[This publication is based on a presentation given at the Twin Cities section meeting of the American Chemical Society, February 15, 2011. It includes the presentation and the quiz]
Abstract – Over the past decade, photography has evolved from traditional light-sensitive silver halide emulsions to a variety of digital technologies, including inkjet, dye sublimation, and electrophotography. The transition to digital photography has led many new products, including customized photo books and other gifts. The production of these products relies on combinations of three or more colorants, including cyan, magenta, and yellow, with the exact combination dependent on the product requirements.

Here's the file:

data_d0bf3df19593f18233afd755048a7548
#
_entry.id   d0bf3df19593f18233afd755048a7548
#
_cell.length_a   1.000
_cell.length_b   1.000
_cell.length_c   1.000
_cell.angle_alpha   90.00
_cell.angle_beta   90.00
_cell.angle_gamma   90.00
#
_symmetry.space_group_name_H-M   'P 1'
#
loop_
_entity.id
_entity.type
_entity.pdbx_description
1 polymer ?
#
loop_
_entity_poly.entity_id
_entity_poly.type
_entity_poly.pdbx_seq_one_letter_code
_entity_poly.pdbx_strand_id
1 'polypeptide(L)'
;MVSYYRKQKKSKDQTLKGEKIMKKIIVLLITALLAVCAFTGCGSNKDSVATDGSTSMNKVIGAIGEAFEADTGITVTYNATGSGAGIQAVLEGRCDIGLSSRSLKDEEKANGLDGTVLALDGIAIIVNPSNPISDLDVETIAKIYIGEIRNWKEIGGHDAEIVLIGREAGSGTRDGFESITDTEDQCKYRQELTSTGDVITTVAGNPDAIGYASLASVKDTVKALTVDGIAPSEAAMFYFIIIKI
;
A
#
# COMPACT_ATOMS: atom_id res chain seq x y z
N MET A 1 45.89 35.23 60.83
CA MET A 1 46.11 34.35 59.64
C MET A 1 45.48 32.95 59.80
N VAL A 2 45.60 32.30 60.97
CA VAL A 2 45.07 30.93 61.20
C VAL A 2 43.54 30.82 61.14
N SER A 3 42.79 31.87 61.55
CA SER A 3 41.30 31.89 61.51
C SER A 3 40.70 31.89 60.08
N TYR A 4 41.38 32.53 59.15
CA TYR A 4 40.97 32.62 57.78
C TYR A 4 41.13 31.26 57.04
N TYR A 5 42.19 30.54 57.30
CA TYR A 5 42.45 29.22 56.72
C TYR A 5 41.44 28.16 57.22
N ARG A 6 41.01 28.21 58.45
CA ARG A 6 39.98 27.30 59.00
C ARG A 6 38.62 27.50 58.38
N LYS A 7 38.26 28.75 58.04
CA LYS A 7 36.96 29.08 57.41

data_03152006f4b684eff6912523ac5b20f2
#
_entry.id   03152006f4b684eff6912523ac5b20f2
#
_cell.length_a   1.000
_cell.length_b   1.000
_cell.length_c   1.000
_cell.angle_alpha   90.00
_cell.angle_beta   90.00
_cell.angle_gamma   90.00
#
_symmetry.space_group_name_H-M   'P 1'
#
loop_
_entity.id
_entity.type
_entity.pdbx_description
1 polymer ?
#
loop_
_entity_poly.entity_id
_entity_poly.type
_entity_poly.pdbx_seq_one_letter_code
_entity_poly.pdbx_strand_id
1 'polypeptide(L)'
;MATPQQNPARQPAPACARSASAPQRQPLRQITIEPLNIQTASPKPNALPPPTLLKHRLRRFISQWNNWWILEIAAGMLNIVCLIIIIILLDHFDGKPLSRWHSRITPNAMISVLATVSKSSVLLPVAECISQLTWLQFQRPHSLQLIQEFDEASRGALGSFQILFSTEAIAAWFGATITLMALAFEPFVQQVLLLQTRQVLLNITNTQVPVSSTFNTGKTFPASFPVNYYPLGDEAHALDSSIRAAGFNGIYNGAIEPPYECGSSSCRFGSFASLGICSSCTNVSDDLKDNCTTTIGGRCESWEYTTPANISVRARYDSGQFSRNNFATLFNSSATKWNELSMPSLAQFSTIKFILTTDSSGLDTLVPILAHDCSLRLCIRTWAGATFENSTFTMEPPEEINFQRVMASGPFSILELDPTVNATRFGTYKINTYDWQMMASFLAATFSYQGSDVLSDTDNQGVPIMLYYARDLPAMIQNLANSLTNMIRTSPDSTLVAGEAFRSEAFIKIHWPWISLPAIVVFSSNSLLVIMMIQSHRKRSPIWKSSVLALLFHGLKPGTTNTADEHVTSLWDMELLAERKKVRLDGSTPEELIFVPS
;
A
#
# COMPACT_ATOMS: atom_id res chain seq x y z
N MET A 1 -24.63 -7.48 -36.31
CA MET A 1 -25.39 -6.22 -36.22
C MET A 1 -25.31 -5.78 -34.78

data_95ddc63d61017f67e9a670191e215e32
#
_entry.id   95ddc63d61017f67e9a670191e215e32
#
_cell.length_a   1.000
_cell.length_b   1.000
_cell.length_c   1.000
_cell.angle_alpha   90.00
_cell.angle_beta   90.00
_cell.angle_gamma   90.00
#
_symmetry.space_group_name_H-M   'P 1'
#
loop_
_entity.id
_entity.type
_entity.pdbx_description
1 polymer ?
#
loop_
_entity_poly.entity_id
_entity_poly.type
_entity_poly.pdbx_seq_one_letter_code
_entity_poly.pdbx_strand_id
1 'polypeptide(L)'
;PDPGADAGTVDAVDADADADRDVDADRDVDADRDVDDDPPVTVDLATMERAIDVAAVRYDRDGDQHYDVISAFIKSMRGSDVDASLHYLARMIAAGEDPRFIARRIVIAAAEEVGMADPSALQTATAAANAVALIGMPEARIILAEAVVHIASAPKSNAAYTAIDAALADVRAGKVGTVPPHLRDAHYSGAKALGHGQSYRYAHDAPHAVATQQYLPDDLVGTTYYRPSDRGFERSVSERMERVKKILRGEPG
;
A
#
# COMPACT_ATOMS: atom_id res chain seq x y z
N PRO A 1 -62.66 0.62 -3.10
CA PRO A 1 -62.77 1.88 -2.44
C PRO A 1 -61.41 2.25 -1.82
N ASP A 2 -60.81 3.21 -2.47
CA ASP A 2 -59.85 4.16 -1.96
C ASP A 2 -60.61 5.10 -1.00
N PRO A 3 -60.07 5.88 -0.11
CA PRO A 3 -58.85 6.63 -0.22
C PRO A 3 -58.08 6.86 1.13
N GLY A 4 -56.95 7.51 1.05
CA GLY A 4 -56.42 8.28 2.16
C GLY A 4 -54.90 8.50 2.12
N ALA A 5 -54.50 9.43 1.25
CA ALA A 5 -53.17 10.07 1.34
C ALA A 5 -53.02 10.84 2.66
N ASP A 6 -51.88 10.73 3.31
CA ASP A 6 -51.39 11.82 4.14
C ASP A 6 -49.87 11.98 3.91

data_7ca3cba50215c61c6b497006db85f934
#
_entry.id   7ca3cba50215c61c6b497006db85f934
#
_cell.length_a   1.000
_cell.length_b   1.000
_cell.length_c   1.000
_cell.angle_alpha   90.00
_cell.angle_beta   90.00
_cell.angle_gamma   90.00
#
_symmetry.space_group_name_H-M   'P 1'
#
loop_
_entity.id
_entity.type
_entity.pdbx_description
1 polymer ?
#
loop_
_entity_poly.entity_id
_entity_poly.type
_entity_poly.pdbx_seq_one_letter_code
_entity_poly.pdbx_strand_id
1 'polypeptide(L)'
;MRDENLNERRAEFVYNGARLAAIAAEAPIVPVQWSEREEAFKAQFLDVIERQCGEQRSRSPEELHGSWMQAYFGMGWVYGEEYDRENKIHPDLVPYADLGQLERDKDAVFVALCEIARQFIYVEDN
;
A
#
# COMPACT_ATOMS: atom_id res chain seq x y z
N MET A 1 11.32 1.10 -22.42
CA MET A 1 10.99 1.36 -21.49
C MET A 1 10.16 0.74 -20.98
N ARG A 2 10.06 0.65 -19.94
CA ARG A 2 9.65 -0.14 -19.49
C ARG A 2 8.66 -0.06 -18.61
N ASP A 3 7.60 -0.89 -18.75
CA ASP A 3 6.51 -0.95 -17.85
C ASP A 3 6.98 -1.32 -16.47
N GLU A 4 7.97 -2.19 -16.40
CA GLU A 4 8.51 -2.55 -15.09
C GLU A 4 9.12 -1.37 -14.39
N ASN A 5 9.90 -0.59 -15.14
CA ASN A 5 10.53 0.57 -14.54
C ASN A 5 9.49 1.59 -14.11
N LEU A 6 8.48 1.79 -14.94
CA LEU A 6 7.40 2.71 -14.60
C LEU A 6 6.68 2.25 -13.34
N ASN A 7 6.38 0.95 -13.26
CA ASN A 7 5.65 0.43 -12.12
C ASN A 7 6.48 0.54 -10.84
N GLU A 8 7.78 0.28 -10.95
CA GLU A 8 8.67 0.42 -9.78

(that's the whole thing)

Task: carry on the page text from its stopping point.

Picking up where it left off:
Stability and image quality of photographic products depend on the chemistry of the underlying materials. Heat, humidity, air pollution, and light exposure control how long specific products will last. Photo gifts must also be durable and abrasion resistant. This presentation will highlight the significance of imaging chemistry and the resulting product performance in the new world of digital photography.
Presentation – The complete presentation is available at Imaging Chemistry in the New World of Digital Photography.